yeah technically they could, but they would have to sacrifice a lot of camera angles. They couldn't get close up coverage of an actor as well as a wide angle master shot at the same time. cause the camera getting the close up would be in the frame of the wide angle camera. They could get calculon done in one take then have him leave and just have a standin so that they could get the close ups of monique and other charactors and insert shots. But that still leaves the editer with at least a week to cut it all together and to trim it for time and add background music, foley sounds, and some ADR.
MrB

Bending Unit
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« Reply #11 on: 08-03-2003 21:00 »

Well, that camera getting the close up, wouldn't have to be close at all. It could just be zoomed in.
Venus

Urban Legend
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« Reply #12 on: 08-03-2003 21:19 »

film cameras never use the zoom. i'm not sure why, it was explained to me but i don't remember, cause cameras were never my thing. But from a postproduction standpoint theres no way to do all the editing/audio/music tweaking for an hour long drama and have it looking professional and ready to air in one day. It took me over 2 hours to edit a 3 minute sequence for my student film because of effects i added and background music and dialogue tweaking and such.
Futurama_Hil

Urban Legend
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« Reply #13 on: 08-03-2003 21:20 »

this isn't a goof, but a observation:

the comic book fry is reading is futurama comics #15.
Action Jacktion

Professor
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« Reply #14 on: 08-03-2003 22:31 »

Actually it's an issue of Space Boy, on which Futurama Comics #15 will be based.
canned eggs

Space Pope
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« Reply #15 on: 08-03-2003 22:51 »
« Last Edit on: 08-03-2003 22:51 »

 
Quote
Originally posted by Teral:
So how does MacCulcabot (or however his name is spelt) consume alcohol to function? His hands are permanently attached to his cheeks, and his mouth is wide open (so he cant even use a straw). Someone pour it inot his mouth, while he lies on the back?    big grin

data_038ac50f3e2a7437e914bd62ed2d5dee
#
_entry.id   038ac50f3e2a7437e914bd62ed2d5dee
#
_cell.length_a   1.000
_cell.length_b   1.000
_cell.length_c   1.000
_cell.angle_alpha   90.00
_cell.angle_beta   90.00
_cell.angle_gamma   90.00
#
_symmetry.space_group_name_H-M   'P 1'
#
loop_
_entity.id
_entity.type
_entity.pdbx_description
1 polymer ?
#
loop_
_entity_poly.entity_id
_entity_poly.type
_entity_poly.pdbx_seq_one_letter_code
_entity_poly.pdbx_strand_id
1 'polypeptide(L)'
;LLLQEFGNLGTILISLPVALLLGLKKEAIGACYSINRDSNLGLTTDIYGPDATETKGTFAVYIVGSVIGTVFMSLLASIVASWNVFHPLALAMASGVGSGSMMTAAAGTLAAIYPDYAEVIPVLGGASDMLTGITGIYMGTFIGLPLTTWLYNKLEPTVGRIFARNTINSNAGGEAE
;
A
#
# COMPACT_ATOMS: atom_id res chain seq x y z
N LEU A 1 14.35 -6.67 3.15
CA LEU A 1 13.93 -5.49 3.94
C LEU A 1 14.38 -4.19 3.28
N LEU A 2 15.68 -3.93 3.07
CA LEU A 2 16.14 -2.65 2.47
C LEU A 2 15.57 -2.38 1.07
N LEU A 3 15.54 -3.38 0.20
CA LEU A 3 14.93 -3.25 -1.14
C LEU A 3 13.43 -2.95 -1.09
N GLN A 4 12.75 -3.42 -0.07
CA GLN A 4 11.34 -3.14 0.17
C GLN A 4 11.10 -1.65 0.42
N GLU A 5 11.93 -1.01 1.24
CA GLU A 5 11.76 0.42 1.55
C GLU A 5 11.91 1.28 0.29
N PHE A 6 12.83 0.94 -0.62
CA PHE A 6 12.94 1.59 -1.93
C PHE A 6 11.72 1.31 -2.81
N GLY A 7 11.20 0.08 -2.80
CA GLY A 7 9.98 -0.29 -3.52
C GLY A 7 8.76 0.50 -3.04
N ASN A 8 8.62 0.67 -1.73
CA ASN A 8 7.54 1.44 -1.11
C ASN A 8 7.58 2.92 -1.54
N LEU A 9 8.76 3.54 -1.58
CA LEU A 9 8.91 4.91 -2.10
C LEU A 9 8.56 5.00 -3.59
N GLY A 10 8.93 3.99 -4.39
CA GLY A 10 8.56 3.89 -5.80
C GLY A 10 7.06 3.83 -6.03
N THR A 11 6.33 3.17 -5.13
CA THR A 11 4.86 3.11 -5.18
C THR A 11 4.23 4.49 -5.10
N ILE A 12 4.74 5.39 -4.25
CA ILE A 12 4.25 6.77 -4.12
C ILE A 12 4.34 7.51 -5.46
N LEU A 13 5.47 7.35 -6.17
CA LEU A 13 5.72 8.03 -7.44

He takes it up the ass.

The way the network president put a gun in the CD tray reminded me of a (supposedly true) story I heard about a guy who used his CD tray as a cup holder, broke it, then called tech support to say his cup holder was broken.

And I agree with MrB that the show's not going out live; they did an excellent job of covering their asses when Calculon refused to do two takes.  It explains perfectly why they would leave a malfunctioning robot in the show when it aired.

Edit: Wonderbee, "Spooky Space Kook," episode 69014, Dec 20, 1969.  Without Googling.  Oh Jesus, I'm a loser.
Action Jacktion

Professor
*
« Reply #16 on: 08-03-2003 23:02 »

 
Quote
Originally posted by canned eggs:
The way the network president put a gun in the CD tray reminded me of a (supposedly true) story I heard about a guy who used his CD tray as a cup holder, broke it, then called tech support to say his cup holder was broken.
Was that the same guy who thought the mouse was a foot pedal?
zb

Crustacean
*
« Reply #17 on: 08-04-2003 00:40 »

Okay, this is a real nit-pick, but why is the All My Circuits director wearing a light meter around his neck? Directors never do that sort of work themselves. There are people (or robots) paid to do that!
Venus

Urban Legend
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« Reply #18 on: 08-04-2003 00:54 »

oh, good catch. i missed that one completely and im a film student. I think it's either the DP or the Gaffer that's supposed to carry the light meter. Did you see the woman that stood behind the director with the script? I can tell you with absolute certainty that that was the script superviser. Interesting that they made her a woman. Most script supervisers do tend to be women.
Action Jacktion

Professor
*
« Reply #19 on: 08-04-2003 00:58 »

Why did the "Mommie Dearest" robot have "7.0" on her chest?  I thought it might be a reference to Joan Crawford but I can't think of anything.
Chriswell

Bending Unit
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« Reply #20 on: 08-04-2003 01:09 »

I loved the sign on the studio door.

In parentheses it said (WRITERS NOT ALLOWED).   laff

-cs



"It's toe tappingly tragic."
payn
Bending Unit
***
« Reply #21 on: 08-04-2003 04:30 »

TV is not film.

TV is shot with TV cameras (or digital/HD cameras), not film cameras. The reason you don't use zoom with film cameras is that you can tell the difference between two lenses and one on film. You can't on video. And with digital, it's one lens plus a CCD either way. So zoom is often used, especially with digital (as long as the zoom isn't digital). I think we can assume that by 3003, the networks will have run out of excuses to delay full HDTV (how else can we see Amy's obscene tattoo?).

Also, don't let the fact that they use the exact same titles fool you into thinking that the jobs are at all similar. A TV director isn't the guy in charge, he's the guy who's generally "paid to do that" for the producer (who has creative control over shooting).

The writers being banned from the open set is a different joke in TV than in film as well. On TV, the writers are essentially the assistants (read: slaves) of the executive producer (who has creative control over the whole show). On episodic TV, there are usually a half dozen levels between the writer and the executive producer (with fun titles like "supervising creative supervisor" ), and having three or four useless first-year monkeys sit around and tell inside jokes doesn't help much during filming.